On June 7, 2012, Petitioner filed a counseled administrative appeal from the above decision with the PBPP. (Id., Ex. H.) On July 28, 2010, the Board responded to the appeal. (Id., Ex. I.) Petitioner did not file a petition for review from the PBPP's response with the Pennsylvania Commonwealth Court.

On April 7, 2010, Petitioner was released on parole from the January 25, 2010 York County sentence on the new charges. (Id., Ex. J.) On July 26, 2010, the PBPP established July 26, 2015 as Petitioner's parole violation maximum date based on his recommitment as a convicted parole violator. (Id., Ex. K.) Petitioner did not file an administrative appeal challenging the July 26, 2015 parole maximum date within thirty days of its mailing as required by the PBPP's regulation. See 37 Pa. Code § 73.1(b). On December 20, 2011 and January 10, 2012, the PBPP received correspondence from Petitioner claiming he was entitled to credit for periods of time during which he resided at community corrections centers. (Id., Exs. L, M.) On January 27, 2012, the PBPP dismissed the correspondence as untimely attempts to seek relief from the July 26, 2010 PBPP decision that established Petitioner's parole violation maximum date as July 26, 2015. (Id., Ex. N.) Petitioner did not file a petition for review in the Pennsylvania Commonwealth Court challenging the PBPP's January 27, 2012 response.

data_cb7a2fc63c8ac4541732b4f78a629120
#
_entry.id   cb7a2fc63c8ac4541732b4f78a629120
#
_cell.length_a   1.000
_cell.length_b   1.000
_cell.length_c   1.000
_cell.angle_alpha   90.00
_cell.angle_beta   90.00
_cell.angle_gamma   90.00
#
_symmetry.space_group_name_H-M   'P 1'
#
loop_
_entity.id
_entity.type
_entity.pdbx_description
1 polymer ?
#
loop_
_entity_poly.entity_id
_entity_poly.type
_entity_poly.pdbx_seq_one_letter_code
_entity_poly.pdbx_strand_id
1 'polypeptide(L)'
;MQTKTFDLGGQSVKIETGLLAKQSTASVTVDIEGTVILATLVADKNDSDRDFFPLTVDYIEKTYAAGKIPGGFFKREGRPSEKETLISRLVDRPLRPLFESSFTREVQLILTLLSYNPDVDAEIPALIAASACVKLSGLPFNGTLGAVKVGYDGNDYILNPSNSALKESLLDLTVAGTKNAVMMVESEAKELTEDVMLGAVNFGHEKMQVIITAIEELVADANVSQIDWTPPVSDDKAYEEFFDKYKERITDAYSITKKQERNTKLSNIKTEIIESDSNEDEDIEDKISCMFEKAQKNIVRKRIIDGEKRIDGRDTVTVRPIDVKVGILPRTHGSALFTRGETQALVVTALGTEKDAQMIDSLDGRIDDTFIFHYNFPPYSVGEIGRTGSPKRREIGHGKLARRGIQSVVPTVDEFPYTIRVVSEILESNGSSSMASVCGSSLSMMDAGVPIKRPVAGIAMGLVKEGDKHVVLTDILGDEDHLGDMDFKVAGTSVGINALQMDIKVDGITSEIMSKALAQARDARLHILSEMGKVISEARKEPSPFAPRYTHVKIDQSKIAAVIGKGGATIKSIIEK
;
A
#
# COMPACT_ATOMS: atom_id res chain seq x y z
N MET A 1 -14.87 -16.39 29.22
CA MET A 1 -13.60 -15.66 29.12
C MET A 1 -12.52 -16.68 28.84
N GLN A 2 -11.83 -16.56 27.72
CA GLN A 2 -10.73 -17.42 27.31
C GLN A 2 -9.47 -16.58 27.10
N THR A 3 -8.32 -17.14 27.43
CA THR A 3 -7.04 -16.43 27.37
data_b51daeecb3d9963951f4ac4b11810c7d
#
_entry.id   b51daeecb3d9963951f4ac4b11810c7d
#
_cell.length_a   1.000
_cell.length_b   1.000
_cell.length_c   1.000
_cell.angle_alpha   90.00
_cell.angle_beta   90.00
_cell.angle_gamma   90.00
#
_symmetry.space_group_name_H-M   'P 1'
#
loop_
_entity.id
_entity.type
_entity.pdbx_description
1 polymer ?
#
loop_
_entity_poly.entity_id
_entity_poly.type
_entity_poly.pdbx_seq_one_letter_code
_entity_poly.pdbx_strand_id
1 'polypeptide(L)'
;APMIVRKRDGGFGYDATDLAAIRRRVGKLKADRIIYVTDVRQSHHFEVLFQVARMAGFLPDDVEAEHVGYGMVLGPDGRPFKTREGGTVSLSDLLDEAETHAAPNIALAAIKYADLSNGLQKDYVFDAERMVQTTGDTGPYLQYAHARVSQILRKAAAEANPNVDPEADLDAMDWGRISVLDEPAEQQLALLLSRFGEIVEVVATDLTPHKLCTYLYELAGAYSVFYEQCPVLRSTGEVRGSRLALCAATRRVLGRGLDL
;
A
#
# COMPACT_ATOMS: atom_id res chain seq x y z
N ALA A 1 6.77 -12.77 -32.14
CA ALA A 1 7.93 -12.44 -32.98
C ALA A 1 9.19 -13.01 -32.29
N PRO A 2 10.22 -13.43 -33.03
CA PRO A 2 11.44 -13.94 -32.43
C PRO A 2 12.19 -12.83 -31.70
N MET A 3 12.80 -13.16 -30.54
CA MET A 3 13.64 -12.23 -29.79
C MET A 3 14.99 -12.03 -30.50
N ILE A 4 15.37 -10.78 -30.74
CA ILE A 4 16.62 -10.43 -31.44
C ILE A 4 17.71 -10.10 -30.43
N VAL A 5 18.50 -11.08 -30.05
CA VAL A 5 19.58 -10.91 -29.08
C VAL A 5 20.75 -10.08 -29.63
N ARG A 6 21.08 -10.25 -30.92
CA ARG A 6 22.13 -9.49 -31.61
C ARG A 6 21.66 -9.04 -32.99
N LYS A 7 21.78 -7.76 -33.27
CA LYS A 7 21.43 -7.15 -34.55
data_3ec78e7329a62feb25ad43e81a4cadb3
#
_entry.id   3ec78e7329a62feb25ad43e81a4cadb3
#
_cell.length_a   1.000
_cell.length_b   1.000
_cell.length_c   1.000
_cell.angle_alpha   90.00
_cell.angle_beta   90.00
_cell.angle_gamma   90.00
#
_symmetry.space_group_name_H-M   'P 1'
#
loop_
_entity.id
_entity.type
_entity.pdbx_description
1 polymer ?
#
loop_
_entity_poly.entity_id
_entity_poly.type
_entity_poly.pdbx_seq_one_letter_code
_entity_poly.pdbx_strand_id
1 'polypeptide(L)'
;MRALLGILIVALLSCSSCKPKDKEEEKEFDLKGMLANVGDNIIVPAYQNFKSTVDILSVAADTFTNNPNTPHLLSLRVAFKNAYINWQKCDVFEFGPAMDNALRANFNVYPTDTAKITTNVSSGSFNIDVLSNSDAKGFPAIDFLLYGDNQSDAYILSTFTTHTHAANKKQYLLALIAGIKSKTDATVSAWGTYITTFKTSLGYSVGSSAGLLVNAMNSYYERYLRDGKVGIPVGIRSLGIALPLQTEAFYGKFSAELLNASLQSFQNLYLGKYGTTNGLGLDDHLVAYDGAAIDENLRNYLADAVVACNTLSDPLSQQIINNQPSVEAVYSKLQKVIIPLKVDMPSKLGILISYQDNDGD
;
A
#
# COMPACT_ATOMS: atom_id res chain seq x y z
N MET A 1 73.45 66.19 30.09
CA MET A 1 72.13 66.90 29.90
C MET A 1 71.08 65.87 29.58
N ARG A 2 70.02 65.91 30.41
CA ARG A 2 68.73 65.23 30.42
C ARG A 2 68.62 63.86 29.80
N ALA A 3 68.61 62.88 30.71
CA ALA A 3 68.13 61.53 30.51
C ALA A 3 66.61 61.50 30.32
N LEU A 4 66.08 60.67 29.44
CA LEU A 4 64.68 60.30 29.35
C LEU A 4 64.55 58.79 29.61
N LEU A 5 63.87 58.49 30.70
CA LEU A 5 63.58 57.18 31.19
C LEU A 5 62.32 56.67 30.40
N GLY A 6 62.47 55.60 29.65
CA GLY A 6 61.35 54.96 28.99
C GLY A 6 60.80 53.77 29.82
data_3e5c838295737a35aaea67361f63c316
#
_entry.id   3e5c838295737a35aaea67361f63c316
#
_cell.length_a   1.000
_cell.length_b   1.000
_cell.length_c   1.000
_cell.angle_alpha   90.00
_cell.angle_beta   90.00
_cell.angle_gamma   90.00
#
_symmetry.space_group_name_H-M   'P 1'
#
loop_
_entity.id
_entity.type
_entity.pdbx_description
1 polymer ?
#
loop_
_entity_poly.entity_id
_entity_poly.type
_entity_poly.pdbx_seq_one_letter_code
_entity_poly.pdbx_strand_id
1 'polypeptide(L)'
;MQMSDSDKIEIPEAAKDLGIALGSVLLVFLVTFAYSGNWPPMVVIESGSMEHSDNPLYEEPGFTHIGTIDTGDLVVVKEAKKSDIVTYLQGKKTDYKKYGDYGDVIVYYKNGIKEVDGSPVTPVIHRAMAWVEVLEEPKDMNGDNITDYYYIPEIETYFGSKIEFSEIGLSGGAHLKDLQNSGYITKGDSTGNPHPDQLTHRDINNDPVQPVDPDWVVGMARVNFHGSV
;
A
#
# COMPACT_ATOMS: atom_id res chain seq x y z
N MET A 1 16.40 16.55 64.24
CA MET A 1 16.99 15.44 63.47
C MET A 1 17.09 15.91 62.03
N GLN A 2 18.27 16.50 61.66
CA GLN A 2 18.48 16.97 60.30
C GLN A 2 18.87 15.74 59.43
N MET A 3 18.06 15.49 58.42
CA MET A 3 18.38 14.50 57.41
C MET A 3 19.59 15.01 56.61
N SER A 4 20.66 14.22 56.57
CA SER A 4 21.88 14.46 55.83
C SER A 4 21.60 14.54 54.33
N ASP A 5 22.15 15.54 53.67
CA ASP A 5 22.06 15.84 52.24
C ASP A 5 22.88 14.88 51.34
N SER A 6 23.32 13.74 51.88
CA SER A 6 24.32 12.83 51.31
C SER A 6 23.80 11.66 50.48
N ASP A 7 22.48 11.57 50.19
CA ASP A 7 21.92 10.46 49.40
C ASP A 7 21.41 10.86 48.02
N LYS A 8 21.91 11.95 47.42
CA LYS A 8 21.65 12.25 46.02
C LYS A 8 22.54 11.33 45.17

In the instant habeas corpus petition, Petitioner claims that he is being unlawfully held beyond his original maximum sentence date of July 25, 2009. He argues this is due to the PBPP's recalculation of his maximum sentence after his parole was revoked and he was recommitted as a convicted parole violator.

II. Discussion

Respondents contend that the pending petition must be dismissed for failure to exhaust state court remedies. In the alternative, they argue that Petitioner's claim is without merit.

A. Exhaustion